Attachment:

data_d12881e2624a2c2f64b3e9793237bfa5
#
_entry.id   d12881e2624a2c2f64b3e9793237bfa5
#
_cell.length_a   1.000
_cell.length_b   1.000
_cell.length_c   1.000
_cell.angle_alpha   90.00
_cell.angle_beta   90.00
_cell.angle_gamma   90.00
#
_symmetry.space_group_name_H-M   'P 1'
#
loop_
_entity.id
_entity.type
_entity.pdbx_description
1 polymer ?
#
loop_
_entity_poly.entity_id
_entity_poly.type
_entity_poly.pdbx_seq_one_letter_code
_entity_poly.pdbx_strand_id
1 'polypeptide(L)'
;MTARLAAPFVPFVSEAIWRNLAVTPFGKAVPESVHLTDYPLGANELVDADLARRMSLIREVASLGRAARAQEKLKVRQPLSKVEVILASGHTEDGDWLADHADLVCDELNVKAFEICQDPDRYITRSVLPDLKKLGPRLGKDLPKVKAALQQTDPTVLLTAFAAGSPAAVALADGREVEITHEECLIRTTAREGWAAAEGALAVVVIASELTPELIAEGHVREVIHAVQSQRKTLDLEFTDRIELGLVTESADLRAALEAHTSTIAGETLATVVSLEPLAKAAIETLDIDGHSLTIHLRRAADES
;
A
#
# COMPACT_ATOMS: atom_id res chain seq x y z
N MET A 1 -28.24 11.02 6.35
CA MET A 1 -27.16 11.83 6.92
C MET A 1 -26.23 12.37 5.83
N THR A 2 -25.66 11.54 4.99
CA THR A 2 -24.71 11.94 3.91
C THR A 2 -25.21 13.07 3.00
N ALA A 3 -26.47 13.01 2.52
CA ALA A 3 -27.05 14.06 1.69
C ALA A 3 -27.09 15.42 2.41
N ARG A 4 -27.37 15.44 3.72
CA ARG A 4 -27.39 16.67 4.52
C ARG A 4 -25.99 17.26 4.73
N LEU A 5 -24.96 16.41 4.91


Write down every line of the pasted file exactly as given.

data_d12881e2624a2c2f64b3e9793237bfa5
#
_entry.id   d12881e2624a2c2f64b3e9793237bfa5
#
_cell.length_a   1.000
_cell.length_b   1.000
_cell.length_c   1.000
_cell.angle_alpha   90.00
_cell.angle_beta   90.00
_cell.angle_gamma   90.00
#
_symmetry.space_group_name_H-M   'P 1'
#
loop_
_entity.id
_entity.type
_entity.pdbx_description
1 polymer ?
#
loop_
_entity_poly.entity_id
_entity_poly.type
_entity_poly.pdbx_seq_one_letter_code
_entity_poly.pdbx_strand_id
1 'polypeptide(L)'
;MTARLAAPFVPFVSEAIWRNLAVTPFGKAVPESVHLTDYPLGANELVDADLARRMSLIREVASLGRAARAQEKLKVRQPLSKVEVILASGHTEDGDWLADHADLVCDELNVKAFEICQDPDRYITRSVLPDLKKLGPRLGKDLPKVKAALQQTDPTVLLTAFAAGSPAAVALADGREVEITHEECLIRTTAREGWAAAEGALAVVVIASELTPELIAEGHVREVIHAVQSQRKTLDLEFTDRIELGLVTESADLRAALEAHTSTIAGETLATVVSLEPLAKAAIETLDIDGHSLTIHLRRAADES
;
A
#
# COMPACT_ATOMS: atom_id res chain seq x y z
N MET A 1 -28.24 11.02 6.35
CA MET A 1 -27.16 11.83 6.92
C MET A 1 -26.23 12.37 5.83
N THR A 2 -25.66 11.54 4.99
CA THR A 2 -24.71 11.94 3.91
C THR A 2 -25.21 13.07 3.00
N ALA A 3 -26.47 13.01 2.52
CA ALA A 3 -27.05 14.06 1.69
C ALA A 3 -27.09 15.42 2.41
N ARG A 4 -27.37 15.44 3.72
CA ARG A 4 -27.39 16.67 4.52
C ARG A 4 -25.99 17.26 4.73
N LEU A 5 -24.96 16.41 4.91